Add on top of this that most people in the US want the lights to come on when they flick a switch, want to charge their iPod and laptop, and want to be able to take a dump without walking outside to the outhouse. So there is a lot of demand for the services.

    But plumbing is a crappy job [​IMG]

    You could look at a rewarding career in HVAC installation and repair. People have gotten used to central heating and air conditioning, and I don't see them turning loose of it anytime soon.


    My only suggestion to the aspiring tradesman is to take care of your body. I work at a golf course, and yes, there are some well-off plumbers, electricians, general contractors, etc. By the same token, the few I know have health problems related to their work (but an office job can cause health problems too, so take care of yourself either way).

    FWIW, I saw an electrician using an Escalade as his work-truck today, so business must not be too bad. I know an HVAC guy too, they can charge a ton per hour, especially if it's emergency/off-hour service.

    I'm doing accounting, but if I turn out to hate the job, I wouldn't mind getting into a trade. My other backup is being a cop, but the trades are probably safer and without the negative job aspects.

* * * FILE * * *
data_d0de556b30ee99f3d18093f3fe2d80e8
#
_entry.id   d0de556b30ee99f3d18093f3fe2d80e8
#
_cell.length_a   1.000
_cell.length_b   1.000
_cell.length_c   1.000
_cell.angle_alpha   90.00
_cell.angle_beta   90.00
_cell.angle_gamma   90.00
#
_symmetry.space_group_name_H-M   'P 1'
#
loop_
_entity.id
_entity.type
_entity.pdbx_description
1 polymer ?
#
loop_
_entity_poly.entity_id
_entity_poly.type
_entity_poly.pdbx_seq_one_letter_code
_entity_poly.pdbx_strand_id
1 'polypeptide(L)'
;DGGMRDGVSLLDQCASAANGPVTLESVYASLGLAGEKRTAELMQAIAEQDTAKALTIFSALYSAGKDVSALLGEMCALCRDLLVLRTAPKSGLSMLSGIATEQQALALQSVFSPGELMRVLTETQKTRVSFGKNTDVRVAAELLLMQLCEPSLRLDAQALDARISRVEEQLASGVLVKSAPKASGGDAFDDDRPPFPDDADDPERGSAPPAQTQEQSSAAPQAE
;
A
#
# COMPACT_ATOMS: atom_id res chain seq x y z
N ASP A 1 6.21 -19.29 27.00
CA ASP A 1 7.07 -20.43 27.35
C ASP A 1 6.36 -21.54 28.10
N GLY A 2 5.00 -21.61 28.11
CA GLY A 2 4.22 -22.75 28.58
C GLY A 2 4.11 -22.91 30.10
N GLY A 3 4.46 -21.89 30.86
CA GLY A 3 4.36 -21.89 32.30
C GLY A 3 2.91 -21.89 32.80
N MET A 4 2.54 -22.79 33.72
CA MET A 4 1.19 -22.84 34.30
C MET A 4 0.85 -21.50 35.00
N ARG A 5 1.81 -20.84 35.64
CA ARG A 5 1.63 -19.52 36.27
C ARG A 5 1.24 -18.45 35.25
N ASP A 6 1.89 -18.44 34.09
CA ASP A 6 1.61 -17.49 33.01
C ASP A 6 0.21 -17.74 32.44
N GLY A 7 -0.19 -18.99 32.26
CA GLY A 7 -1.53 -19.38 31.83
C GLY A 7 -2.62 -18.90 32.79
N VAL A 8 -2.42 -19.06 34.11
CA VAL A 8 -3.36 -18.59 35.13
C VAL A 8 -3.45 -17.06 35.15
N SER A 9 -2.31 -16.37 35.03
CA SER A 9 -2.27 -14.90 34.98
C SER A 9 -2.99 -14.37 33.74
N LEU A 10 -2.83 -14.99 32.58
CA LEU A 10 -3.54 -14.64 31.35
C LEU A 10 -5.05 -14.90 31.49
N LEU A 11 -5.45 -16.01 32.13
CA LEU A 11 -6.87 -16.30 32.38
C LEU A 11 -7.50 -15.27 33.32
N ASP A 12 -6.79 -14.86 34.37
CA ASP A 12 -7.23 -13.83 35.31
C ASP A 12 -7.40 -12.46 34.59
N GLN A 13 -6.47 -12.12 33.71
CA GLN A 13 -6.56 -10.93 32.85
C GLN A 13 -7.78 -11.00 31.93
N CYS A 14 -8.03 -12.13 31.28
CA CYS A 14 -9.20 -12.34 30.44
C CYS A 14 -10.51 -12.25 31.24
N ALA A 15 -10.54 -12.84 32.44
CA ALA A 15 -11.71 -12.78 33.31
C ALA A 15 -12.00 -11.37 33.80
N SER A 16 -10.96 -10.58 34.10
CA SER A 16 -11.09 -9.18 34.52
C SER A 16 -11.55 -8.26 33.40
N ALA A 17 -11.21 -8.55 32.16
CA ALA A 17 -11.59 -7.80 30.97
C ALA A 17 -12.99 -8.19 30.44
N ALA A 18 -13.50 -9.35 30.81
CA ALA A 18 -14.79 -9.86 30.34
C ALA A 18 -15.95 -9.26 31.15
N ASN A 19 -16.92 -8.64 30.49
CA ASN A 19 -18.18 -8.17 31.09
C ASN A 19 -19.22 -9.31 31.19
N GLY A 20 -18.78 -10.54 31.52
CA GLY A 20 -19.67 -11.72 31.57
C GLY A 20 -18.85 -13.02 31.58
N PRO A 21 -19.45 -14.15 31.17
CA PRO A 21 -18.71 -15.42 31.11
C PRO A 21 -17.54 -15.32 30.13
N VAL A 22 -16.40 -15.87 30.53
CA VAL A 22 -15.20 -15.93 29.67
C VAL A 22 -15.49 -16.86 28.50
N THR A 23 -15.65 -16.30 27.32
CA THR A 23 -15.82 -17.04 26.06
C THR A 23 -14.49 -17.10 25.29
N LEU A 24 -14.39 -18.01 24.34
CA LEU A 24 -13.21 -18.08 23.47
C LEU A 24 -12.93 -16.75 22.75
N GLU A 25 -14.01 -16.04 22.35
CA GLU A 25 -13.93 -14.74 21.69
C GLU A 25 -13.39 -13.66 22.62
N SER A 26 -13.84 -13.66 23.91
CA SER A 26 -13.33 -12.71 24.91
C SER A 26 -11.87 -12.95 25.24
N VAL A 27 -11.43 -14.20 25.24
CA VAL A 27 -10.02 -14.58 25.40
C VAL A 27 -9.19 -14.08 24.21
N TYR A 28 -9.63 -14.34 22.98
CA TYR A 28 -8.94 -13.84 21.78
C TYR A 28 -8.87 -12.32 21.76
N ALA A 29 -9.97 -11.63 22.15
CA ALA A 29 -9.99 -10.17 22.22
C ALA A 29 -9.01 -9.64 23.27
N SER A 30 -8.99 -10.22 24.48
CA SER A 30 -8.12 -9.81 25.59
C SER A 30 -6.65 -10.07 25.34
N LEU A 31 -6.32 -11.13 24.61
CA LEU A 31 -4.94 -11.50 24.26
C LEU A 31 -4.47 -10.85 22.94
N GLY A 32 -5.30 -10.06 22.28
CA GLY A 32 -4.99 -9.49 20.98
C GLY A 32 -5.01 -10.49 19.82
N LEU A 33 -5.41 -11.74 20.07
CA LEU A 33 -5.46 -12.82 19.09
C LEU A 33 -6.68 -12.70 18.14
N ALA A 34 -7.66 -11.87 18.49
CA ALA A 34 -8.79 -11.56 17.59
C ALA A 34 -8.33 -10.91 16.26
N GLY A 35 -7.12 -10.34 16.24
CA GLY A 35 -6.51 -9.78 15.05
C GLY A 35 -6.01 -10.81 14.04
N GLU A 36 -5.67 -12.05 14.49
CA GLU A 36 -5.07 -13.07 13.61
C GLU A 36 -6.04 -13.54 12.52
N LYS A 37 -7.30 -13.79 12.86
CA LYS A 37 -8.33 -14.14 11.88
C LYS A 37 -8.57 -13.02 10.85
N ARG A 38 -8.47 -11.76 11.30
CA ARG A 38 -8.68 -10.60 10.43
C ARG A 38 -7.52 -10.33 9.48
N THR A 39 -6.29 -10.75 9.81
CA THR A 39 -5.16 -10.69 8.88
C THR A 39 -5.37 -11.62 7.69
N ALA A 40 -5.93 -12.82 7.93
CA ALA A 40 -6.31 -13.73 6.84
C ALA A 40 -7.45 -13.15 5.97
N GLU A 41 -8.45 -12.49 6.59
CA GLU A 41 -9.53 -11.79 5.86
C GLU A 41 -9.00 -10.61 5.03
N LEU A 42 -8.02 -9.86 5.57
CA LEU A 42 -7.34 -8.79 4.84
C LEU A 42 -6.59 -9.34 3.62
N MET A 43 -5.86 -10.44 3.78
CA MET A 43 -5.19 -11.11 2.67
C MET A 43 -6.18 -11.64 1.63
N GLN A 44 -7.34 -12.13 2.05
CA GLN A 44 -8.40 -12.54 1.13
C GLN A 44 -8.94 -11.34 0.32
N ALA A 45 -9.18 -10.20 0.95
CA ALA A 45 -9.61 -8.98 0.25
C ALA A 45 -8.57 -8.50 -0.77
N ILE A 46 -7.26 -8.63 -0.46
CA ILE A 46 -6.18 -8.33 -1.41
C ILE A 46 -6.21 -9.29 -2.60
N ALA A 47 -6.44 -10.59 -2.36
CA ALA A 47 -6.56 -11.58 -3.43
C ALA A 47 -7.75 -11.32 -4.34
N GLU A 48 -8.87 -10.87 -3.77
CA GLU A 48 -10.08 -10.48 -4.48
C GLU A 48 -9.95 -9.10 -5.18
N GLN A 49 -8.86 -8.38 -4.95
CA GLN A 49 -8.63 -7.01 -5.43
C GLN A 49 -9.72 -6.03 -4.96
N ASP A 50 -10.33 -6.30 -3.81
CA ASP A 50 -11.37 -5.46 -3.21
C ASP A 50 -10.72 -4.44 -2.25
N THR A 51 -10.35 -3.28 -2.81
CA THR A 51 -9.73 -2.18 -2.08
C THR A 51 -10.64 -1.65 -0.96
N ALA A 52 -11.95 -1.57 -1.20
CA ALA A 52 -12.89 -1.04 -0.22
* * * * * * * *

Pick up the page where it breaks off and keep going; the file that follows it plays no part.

6. TyCooN

    TyCooN Senior member

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    Supply and demand for the trades. Everyone is told they need to go to college to be anything, so there aren't as many people going into the trades as there were when college was reserved for white males, middle class and up only pls. Also, electricians, plumbers, pipefitters, etc require certifications. That acts as a barrier to entry against unskilled laborers from Mexico, who go to work in landscaping, drywall, painting, masons, concrete, etc (which don't require certs). Add on top of this that most people in the US want the lights to come on when they flick a switch, want to charge their iPod and laptop, and want to be able to take a dump without walking outside to the outhouse. So there is a lot of demand for the services. But plumbing is a crappy job [​IMG] You could look at a rewarding career in HVAC installation and repair. People have gotten used to central heating and air conditioning, and I don't see them turning loose of it anytime soon.
    and you can be a lonely housewife's new man, Jody
     
  7. Toiletduck

    Toiletduck Senior member

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    Actuarial Science.

    Math.
     
  8. longskate88